Pat Duggins

News Director

Pat Duggins is news director for Alabama Public Radio.  If his name or voice is familiar, it could be his twenty five years covering the U.S. space program, including fourteen years on NPR.  Pat’s NASA experience began with the explosion of Space Shuttle Challenger in 1986, and includes 103 missions.  Many NPR listeners recall Pat’s commentary during Weekend Edition Saturday on February 1, 2003 when Shuttle Columbia broke apart and burned up during re-entry.  His expertise was utilized during three hours of live and unscripted coverage with NPR’s Scott Simon.  Pat later wrote two books about NASA, Final Countdown: NASA and the End of the Space Shuttle Program and Trailblazing Mars, both of which have been released as audio books.  Pat has also lectured about the future of the space program at Harvard, and writes about international space efforts for "Modern Weekly" magazine in Shanghai, China.

Duggins experience goes beyond NASA.  He led the APR news team through the tornadoes of 2011.  Along with dawn to dusk rescue and recovery updates, the news crew also provided national and international coverage for the BBC in London, MSNBC, CBC in Canada, and Australia Broadcasting in Sydney and Melbourne.  Duggins’ efforts, and that of the APR news team, were twice recognized with National Sigma Delta Chi awards from the Society of Professional Journalists. The Radio Television Digital News Association also honored Pat and the team with a national Edward R. Murrow Award for overall excellence. The Alabama Associated Press also recognized APR as the "Most Outstanding News Organization" in 2011, 2012, and 2013. And, Duggins' news series on the long-term impact of the Gulf oil spill won a national PRNDI award for best series from the Public Radio News Directors' Association, and a regional Murrow. His documentary "Civil Rights Radio," on the 1963 "children's march" in Birmingham was honored with the international "Silver Radio Award" from the New York Festivals radio competition, and with a "Gabriel Award" from the Catholic Church.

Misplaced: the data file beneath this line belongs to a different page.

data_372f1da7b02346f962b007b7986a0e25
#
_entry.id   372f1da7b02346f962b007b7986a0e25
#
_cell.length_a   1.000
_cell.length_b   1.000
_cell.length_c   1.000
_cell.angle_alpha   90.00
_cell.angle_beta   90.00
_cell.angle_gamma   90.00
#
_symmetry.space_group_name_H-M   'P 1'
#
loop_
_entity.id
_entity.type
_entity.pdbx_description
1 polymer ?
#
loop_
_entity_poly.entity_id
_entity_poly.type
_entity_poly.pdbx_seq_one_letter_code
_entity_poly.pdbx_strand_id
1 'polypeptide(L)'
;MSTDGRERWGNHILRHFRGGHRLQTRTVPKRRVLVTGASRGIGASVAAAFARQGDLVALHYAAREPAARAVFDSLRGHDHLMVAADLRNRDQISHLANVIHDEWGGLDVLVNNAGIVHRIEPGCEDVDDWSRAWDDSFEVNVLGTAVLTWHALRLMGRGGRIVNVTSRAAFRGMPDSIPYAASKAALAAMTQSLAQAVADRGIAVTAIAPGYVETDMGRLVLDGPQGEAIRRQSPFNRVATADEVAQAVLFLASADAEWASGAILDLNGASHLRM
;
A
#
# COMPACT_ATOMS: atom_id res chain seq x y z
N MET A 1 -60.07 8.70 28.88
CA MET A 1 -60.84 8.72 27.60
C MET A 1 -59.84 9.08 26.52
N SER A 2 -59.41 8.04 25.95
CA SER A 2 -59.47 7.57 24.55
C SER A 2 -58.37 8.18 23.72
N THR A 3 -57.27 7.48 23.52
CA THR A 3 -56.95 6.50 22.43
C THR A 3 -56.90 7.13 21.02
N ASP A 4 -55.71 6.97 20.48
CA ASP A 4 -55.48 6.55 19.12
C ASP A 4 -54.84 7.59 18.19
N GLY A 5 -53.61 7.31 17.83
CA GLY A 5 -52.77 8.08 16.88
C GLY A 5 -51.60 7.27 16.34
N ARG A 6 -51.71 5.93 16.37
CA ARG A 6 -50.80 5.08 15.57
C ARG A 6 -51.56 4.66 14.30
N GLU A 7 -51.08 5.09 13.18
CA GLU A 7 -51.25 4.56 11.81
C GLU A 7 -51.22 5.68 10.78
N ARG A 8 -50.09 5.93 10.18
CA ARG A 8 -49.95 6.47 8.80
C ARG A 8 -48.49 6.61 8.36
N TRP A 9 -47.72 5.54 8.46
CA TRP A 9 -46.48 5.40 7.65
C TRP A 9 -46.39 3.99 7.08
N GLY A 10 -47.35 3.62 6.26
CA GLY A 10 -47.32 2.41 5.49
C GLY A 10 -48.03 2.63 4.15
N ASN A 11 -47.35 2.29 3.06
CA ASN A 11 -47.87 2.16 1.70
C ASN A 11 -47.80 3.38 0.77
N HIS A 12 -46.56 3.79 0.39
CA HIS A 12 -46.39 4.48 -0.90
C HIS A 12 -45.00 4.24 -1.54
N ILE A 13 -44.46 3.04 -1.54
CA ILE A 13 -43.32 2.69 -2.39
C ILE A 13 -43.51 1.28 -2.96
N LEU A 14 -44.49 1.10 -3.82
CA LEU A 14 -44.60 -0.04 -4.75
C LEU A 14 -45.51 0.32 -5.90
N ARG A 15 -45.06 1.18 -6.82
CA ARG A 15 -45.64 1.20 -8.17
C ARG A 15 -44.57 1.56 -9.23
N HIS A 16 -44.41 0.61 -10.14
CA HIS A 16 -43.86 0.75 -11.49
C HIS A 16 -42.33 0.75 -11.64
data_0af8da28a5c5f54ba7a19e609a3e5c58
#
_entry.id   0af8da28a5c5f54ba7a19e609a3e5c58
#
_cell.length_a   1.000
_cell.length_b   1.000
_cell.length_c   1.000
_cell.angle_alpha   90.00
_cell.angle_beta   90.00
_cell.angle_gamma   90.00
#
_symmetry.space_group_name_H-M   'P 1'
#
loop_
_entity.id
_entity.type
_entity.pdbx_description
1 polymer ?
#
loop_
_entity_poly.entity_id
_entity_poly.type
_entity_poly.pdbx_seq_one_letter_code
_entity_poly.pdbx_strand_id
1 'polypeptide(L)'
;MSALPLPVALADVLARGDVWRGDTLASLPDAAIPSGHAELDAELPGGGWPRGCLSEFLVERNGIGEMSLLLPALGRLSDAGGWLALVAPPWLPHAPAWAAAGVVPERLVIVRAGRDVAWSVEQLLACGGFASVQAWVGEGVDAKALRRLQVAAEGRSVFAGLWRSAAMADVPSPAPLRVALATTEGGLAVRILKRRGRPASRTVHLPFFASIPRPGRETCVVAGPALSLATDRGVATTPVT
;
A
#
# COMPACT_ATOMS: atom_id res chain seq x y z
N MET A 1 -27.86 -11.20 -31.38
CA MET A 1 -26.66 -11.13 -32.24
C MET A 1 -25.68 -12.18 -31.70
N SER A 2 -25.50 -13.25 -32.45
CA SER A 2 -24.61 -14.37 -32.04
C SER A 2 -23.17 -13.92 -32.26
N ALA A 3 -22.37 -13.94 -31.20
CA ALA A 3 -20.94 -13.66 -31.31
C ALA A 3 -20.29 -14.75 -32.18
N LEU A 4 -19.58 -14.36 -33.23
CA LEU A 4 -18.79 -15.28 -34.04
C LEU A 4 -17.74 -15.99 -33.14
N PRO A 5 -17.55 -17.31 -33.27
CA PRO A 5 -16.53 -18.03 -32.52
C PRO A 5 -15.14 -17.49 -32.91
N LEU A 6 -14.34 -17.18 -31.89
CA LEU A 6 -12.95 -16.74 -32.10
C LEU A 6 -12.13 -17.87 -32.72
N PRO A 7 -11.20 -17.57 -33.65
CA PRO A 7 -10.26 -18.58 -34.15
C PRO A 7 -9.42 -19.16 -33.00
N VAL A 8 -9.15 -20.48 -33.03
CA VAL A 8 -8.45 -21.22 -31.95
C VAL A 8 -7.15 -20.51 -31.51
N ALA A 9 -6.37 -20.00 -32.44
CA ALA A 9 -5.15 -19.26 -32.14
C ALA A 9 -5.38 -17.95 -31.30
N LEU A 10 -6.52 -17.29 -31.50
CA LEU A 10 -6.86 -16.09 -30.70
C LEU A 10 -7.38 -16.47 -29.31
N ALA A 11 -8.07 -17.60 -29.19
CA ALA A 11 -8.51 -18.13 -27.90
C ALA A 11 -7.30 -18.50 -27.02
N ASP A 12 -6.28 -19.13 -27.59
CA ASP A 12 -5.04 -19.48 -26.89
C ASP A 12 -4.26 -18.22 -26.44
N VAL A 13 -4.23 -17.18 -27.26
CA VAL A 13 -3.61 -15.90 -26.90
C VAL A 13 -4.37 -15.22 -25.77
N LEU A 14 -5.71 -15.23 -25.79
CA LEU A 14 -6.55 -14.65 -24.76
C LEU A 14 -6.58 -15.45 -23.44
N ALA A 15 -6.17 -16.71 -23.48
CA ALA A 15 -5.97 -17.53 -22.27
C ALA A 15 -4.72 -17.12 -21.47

Pat’s work isn’t limited to radio, with regular appearances on TV.  He also conducts interview/profile segments for "Alabama, Inc." a new University of Alabama TV series on business on airs statewide on Alabama Public Television. Pat also co-hosted “Your Vote Counts,” a program featuring college-age voters who critiqued the final debate between Robert Bentley and Ron Sparks in the 2011 race for Alabama Governor. 

Since his arrival at APR, Pat and the team have won more than fifty awards for excellence in journalism, including a second national Sigma Delta Chi award and the international Gabriel award. Duggins is also the recipient of a Suncoast Regional Emmy.

Ways to Connect

Get ready to bundle up for what forecasters say will be the coldest weather of the season. Temperatures from the Tennessee Valley to central Alabama are expected to plunge to the upper twenties tonight and Friday night. Weather watchers say these readings are twenty degrees below the average for this time of year. Mark Rose is a meteorologist for the National Weather Service in Birmingham. He says the frigid conditions are due to a polar vortex coming down from Canada.

The APR newsroom continues collaborating on the television show about business called “Alabama, Inc.” I profile entrepreneurs from our state to see how they got from here to there. This week, you’ll meet Fred Spicer, the head of Birmingham’s Botanical Gardens. His path to Alabama started in his home state of New Jersey…

If I say New Jersey, what comes to mind?

Frank Sinatra from Hoboken?

Steve Buscemi in HBO’s Boardwalk Empire? The show is set in Atlantic City at the turn of the century. I admit it’s a little more obscure unless you have cable.


Join a national award-winning news team at the home of the Crimson Tide!

A familiar name and voice will be heard tonight on Alabama, Inc. on your local Alabama Public Television station. Shelley Stewart is a well-known advertising executive in Birmingham. But, his story and that of Alabama’s fight for civil rights are all linked together.

“Anger is just one letter away from danger,” says Shelley Stewart.

Stewart is never at a loss for a clever turn of phrase. He built his ad firm o2ideas in Birmingham during the turbulent 1960’s and he did it with a white business partner.

Election 2014-- The student vote

Oct 31, 2014
University of Minnesota

Election Day is Tuesday, and the candidates have spent a lot of time and money trying to win your vote. APR student reporter Elayne Smith reports on one group that’s learning how to flex its political muscle.

It’s lunch time at the Ferguson Student Center at The University of Alabama in Tuscaloosa. Many of these thirty six thousand young people are sweating their finals and wondering how the Crimson Tide football team will do against the L-S-U tigers this Saturday. But for others, these Tuscaloosa students equal votes…

Newscast 8 am October 31, 2014

Alabama Public radio is well into season two of the television business program called “Alabama, Inc.” I profile entrepreneurs who call our state home. Today, we’ll meet an architect whose projects range from a symbol of the civil rights movement to the home of the San Antonio Spurs. Jay Pigford is a fan of the Spurs and he makes no bones about it…